I set my novel Even in Paradise in the twenty-first century Caribbean, allowing me to implicate the post-colonial world in a tragedy that nevertheless ends happily for some of the players.(less)
Elizabeth Nunez It’s difficult to say that Lear’s fool is my favorite, for though, like all Shakespeare’s fools, he tells the truth under the guise of humor, his…moreIt’s difficult to say that Lear’s fool is my favorite, for though, like all Shakespeare’s fools, he tells the truth under the guise of humor, his truth is particularly painful, delivered at a time when Lear has proof positive of his folly.  His gibes at Lear for succumbing to the flattery of his two older daughters and banishing the youngest who told him the truth are heartbreaking.  But as the fool says: “Truth’s a dog must to kennel.  He must be whipped out.”(less)
Average rating: 3.6 · 1,064 ratings · 187 reviews · 14 distinct worksSimilar authors
Prospero's Daughter

3.65 avg rating — 298 ratings — published 2006 — 13 editions
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Anna In-Between

3.58 avg rating — 138 ratings — published 2009 — 7 editions
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Bruised Hibiscus

3.77 avg rating — 124 ratings — published 1994 — 5 editions
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Even in Paradise

3.55 avg rating — 114 ratings — published 2016 — 4 editions
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Grace

3.30 avg rating — 82 ratings — published 2003 — 13 editions
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Boundaries

3.38 avg rating — 79 ratings — published 2011 — 3 editions
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Not for Everyday Use: A Memoir

3.45 avg rating — 76 ratings — published 2014 — 6 editions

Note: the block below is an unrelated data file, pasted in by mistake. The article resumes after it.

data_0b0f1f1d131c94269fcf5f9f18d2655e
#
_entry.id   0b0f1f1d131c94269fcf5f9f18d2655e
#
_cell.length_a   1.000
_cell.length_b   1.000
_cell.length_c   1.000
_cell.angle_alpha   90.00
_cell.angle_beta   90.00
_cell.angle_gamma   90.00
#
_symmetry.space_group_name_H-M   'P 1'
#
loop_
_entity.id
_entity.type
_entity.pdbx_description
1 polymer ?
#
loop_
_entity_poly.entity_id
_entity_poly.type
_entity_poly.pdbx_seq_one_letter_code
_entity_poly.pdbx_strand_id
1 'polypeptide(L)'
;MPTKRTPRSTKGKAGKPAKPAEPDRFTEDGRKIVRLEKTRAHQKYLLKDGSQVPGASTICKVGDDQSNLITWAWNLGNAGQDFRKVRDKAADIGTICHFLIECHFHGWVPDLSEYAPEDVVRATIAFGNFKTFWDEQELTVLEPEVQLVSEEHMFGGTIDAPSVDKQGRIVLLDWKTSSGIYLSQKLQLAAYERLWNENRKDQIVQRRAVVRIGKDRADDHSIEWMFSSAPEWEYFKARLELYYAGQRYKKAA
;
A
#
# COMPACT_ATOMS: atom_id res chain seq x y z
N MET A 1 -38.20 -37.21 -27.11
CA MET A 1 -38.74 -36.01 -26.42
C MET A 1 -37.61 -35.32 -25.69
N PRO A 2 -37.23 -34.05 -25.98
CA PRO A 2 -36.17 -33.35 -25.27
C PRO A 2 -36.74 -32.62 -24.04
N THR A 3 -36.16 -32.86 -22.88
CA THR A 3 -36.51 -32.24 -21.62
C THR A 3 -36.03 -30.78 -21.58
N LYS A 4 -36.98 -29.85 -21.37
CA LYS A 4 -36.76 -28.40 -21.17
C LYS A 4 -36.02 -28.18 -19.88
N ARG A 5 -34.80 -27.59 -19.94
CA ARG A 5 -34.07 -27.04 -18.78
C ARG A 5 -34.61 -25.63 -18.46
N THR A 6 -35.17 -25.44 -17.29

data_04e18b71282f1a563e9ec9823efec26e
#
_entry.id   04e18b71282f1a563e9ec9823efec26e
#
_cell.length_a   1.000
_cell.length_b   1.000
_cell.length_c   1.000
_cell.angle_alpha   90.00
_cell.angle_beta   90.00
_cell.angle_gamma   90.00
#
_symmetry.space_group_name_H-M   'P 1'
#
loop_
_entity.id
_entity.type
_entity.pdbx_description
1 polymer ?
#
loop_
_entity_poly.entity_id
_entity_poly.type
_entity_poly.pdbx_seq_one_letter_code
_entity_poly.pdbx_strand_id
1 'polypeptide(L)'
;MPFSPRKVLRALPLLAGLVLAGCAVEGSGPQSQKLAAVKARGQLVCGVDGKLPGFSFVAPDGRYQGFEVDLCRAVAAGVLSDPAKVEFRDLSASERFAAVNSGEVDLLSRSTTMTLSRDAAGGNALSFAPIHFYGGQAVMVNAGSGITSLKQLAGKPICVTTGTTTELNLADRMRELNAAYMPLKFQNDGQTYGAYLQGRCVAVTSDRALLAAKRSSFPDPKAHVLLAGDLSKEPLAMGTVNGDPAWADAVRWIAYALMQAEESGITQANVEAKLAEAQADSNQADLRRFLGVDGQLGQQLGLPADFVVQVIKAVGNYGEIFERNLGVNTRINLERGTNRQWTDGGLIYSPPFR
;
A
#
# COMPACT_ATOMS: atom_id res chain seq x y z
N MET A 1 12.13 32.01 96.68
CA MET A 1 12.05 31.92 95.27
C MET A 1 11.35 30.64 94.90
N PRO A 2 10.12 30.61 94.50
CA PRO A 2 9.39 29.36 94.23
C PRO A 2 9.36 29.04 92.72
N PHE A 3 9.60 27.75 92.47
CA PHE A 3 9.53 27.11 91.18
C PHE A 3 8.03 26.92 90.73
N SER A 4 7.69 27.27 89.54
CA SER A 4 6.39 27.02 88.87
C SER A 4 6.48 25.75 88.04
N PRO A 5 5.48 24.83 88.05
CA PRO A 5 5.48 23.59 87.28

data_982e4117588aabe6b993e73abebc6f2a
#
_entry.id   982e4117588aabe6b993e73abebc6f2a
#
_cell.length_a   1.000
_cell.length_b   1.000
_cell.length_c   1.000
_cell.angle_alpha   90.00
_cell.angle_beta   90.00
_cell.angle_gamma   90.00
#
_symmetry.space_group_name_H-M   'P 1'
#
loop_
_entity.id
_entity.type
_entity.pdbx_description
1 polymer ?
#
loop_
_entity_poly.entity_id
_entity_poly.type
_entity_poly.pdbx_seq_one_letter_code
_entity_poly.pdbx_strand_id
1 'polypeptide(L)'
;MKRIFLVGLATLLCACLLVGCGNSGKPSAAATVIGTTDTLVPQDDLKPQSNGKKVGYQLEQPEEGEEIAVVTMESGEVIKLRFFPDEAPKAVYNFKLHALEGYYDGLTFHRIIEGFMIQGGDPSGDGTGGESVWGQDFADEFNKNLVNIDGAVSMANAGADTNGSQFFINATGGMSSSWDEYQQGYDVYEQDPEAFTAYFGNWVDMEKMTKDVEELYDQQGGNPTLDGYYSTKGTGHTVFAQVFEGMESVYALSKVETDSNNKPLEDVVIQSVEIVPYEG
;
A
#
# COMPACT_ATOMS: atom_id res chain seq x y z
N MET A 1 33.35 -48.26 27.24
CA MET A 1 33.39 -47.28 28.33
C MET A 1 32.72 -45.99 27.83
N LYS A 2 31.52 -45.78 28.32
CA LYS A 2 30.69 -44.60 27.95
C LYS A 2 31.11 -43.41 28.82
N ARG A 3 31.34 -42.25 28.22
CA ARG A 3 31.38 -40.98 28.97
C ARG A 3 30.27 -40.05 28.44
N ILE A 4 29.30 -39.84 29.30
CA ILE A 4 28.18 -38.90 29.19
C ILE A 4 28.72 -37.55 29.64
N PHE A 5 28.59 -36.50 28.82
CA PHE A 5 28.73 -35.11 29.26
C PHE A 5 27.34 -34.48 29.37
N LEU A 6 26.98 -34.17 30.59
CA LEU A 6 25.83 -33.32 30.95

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Beyond The Limbo Silence

3.57 avg rating — 60 ratings — published 1998 — 3 editions
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Discretion

3.90 avg rating — 50 ratings — published 2002 — 12 editions
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Stories from Blue Latitudes...

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3.85 avg rating — 26 ratings — published 2005
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“Slaveowners in America were torturing the Africans they enslaved for reading, but the British had discovered the hard way of truth of the maxim - Nature abhors a vacuum. Fill their minds with your stories and they will adore you; leave their minds free to roam and they will hatch plans to destroy you" (181).”
Elizabeth Nunez, Boundaries

“The oppressed are sometimes the most rabid of oppressors" (119).”
Elizabeth Nunez, Boundaries

Topics Mentioning This Author

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Caribbean Authors: Puerto Rico - Trinidad & Tobago 3 131 Nov 06, 2009 03:59AM  
Literary Fiction ...: Coming Attractions - 2011 52 118 Dec 27, 2011 10:34PM  
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Around the World ...: Linda S 2011-12 Trekker 26 58 Jul 05, 2012 03:12PM  
Around the World ...: Dlmrose- 2012 Frequent Flyer 80 150 Dec 27, 2012 11:12AM  
Around the World ...: Evana - Circumnavigator 12 66 Feb 24, 2013 07:39AM  
Is the incest part of the novel necessary to the plot and the themes in the novel? 1 1 Dec 31, 2013 04:20PM  
Island State of Mind: 2014 Caribbean Books - USA Release 3 3 Mar 18, 2014 01:37PM  
Great African Reads: * General Chatter 14 65 Apr 25, 2014 01:21AM